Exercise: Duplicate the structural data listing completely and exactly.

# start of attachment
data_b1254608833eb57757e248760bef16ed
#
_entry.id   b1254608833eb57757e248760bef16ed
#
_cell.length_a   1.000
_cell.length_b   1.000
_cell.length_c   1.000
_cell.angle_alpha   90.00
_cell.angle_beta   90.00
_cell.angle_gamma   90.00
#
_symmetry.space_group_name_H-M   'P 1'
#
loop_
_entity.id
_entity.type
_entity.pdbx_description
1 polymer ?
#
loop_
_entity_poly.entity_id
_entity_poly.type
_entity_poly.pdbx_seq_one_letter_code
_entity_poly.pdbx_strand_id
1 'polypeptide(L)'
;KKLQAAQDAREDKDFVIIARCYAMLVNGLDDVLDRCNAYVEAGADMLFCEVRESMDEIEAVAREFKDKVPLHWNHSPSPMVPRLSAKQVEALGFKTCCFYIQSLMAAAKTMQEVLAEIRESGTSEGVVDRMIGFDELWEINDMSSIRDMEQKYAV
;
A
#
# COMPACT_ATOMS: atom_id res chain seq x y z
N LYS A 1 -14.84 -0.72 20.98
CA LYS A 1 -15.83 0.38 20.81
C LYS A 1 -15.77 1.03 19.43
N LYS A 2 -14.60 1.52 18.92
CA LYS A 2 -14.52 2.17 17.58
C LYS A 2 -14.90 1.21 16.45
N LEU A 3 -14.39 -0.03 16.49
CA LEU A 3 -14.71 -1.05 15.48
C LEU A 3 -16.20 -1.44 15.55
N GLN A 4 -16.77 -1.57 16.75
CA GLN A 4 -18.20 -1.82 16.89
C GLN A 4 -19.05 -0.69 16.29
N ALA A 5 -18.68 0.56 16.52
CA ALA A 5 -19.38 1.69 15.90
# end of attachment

data_b1254608833eb57757e248760bef16ed
#
_entry.id   b1254608833eb57757e248760bef16ed
#
_cell.length_a   1.000
_cell.length_b   1.000
_cell.length_c   1.000
_cell.angle_alpha   90.00
_cell.angle_beta   90.00
_cell.angle_gamma   90.00
#
_symmetry.space_group_name_H-M   'P 1'
#
loop_
_entity.id
_entity.type
_entity.pdbx_description
1 polymer ?
#
loop_
_entity_poly.entity_id
_entity_poly.type
_entity_poly.pdbx_seq_one_letter_code
_entity_poly.pdbx_strand_id
1 'polypeptide(L)'
;KKLQAAQDAREDKDFVIIARCYAMLVNGLDDVLDRCNAYVEAGADMLFCEVRESMDEIEAVAREFKDKVPLHWNHSPSPMVPRLSAKQVEALGFKTCCFYIQSLMAAAKTMQEVLAEIRESGTSEGVVDRMIGFDELWEINDMSSIRDMEQKYAV
;
A
#
# COMPACT_ATOMS: atom_id res chain seq x y z
N LYS A 1 -14.84 -0.72 20.98
CA LYS A 1 -15.83 0.38 20.81
C LYS A 1 -15.77 1.03 19.43
N LYS A 2 -14.60 1.52 18.92
CA LYS A 2 -14.52 2.17 17.58
C LYS A 2 -14.90 1.21 16.45
N LEU A 3 -14.39 -0.03 16.49
CA LEU A 3 -14.71 -1.05 15.48
C LEU A 3 -16.20 -1.44 15.55
N GLN A 4 -16.77 -1.57 16.75
CA GLN A 4 -18.20 -1.82 16.89
C GLN A 4 -19.05 -0.69 16.29
N ALA A 5 -18.68 0.56 16.52
CA ALA A 5 -19.38 1.69 15.90